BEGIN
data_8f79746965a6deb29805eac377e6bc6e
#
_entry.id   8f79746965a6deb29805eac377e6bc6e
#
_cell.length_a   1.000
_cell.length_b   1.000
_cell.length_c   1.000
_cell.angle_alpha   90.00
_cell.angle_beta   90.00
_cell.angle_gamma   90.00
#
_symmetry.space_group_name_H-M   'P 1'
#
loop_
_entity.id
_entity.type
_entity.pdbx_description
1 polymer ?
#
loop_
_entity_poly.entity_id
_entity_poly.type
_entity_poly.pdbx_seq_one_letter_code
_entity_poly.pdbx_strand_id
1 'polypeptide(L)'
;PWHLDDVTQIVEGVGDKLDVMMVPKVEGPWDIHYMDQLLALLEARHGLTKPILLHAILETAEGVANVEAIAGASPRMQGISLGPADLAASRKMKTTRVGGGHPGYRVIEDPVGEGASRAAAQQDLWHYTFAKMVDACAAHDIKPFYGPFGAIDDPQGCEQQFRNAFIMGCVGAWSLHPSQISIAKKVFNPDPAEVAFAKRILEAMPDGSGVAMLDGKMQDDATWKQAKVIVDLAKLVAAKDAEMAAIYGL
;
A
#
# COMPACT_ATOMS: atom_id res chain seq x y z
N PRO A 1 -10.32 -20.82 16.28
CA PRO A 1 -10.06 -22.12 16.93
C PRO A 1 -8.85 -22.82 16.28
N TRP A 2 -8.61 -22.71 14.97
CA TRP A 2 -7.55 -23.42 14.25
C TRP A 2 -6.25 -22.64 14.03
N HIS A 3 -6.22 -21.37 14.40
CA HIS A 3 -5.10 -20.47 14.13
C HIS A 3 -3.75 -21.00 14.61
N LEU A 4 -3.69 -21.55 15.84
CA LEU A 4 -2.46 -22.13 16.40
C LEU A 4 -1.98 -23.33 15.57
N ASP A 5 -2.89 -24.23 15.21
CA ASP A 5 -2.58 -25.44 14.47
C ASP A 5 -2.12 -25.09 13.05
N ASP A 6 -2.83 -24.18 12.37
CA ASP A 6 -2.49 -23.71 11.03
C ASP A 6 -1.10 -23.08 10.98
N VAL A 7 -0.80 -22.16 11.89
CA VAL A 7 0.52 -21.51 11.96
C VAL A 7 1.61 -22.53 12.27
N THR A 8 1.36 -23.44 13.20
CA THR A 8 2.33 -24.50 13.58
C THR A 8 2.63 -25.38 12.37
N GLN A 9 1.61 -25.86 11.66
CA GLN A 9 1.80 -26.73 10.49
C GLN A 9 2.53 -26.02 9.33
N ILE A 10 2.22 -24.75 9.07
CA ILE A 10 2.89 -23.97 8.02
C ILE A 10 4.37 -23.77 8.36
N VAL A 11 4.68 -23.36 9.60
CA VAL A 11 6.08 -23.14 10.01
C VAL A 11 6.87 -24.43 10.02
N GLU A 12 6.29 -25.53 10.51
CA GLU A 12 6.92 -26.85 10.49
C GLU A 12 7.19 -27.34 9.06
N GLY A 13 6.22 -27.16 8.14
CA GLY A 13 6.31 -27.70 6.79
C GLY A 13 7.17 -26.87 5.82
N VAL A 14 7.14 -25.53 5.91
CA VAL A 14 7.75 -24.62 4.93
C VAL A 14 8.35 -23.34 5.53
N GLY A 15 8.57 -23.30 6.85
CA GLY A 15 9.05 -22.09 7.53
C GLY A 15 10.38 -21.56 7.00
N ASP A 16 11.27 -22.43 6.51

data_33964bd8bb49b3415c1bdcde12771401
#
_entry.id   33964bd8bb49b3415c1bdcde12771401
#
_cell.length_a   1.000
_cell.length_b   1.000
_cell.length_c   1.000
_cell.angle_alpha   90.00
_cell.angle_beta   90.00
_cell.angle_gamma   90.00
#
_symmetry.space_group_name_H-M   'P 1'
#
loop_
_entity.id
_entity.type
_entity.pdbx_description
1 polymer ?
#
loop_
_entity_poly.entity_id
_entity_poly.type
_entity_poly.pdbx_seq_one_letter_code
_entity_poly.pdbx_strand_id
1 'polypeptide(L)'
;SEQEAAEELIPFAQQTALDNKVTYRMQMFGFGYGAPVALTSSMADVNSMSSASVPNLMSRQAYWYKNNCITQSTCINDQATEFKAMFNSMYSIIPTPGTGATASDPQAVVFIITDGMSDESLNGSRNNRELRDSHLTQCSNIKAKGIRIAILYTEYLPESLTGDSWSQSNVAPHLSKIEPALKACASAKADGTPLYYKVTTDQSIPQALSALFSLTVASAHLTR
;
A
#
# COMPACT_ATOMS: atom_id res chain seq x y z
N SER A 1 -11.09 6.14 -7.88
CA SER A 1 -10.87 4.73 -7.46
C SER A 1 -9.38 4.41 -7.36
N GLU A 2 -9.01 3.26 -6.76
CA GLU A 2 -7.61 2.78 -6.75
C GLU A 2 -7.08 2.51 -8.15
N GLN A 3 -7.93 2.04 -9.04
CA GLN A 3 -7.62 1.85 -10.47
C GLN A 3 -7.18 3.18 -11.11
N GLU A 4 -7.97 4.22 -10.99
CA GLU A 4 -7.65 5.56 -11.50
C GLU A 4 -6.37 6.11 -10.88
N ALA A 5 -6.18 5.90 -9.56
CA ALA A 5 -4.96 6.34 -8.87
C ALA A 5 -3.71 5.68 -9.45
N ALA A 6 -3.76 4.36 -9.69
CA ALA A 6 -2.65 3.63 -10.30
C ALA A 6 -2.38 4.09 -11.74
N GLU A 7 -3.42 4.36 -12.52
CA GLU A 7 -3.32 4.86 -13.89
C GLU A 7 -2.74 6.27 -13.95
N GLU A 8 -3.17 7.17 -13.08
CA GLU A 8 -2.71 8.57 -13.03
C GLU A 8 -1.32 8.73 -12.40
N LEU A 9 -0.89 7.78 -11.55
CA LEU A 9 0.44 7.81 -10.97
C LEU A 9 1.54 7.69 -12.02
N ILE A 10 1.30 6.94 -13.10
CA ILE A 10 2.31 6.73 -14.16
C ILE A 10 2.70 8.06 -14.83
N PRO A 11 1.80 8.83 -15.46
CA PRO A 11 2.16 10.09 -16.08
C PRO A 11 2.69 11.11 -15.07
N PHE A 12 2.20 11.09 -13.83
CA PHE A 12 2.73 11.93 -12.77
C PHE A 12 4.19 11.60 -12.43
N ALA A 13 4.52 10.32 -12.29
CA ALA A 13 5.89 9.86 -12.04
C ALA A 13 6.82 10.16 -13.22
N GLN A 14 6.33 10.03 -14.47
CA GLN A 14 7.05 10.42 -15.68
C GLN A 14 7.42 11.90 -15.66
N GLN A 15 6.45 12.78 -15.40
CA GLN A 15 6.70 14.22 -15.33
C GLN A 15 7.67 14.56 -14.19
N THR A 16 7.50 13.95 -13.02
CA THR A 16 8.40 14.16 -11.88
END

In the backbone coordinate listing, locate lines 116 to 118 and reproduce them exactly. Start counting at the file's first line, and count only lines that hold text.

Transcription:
N GLU A 4 -7.97 4.22 -10.99
CA GLU A 4 -7.65 5.56 -11.50
C GLU A 4 -6.37 6.11 -10.88